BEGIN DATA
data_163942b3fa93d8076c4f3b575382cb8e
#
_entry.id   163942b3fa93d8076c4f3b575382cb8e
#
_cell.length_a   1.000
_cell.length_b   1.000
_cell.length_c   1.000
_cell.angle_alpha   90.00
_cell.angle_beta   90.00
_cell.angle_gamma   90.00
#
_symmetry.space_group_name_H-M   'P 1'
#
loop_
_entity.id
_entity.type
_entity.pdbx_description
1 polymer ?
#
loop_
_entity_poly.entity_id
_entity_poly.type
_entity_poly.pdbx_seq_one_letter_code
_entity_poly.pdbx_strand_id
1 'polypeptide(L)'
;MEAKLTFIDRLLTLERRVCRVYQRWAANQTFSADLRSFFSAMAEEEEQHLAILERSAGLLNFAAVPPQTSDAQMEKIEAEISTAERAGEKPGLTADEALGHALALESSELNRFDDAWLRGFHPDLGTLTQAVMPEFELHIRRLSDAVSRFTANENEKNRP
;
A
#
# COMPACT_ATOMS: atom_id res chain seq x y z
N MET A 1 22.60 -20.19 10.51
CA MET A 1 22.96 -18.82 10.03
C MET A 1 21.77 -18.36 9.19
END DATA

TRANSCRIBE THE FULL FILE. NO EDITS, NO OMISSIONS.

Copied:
data_163942b3fa93d8076c4f3b575382cb8e
#
_entry.id   163942b3fa93d8076c4f3b575382cb8e
#
_cell.length_a   1.000
_cell.length_b   1.000
_cell.length_c   1.000
_cell.angle_alpha   90.00
_cell.angle_beta   90.00
_cell.angle_gamma   90.00
#
_symmetry.space_group_name_H-M   'P 1'
#
loop_
_entity.id
_entity.type
_entity.pdbx_description
1 polymer ?
#
loop_
_entity_poly.entity_id
_entity_poly.type
_entity_poly.pdbx_seq_one_letter_code
_entity_poly.pdbx_strand_id
1 'polypeptide(L)'
;MEAKLTFIDRLLTLERRVCRVYQRWAANQTFSADLRSFFSAMAEEEEQHLAILERSAGLLNFAAVPPQTSDAQMEKIEAEISTAERAGEKPGLTADEALGHALALESSELNRFDDAWLRGFHPDLGTLTQAVMPEFELHIRRLSDAVSRFTANENEKNRP
;
A
#
# COMPACT_ATOMS: atom_id res chain seq x y z
N MET A 1 22.60 -20.19 10.51
CA MET A 1 22.96 -18.82 10.03
C MET A 1 21.77 -18.36 9.19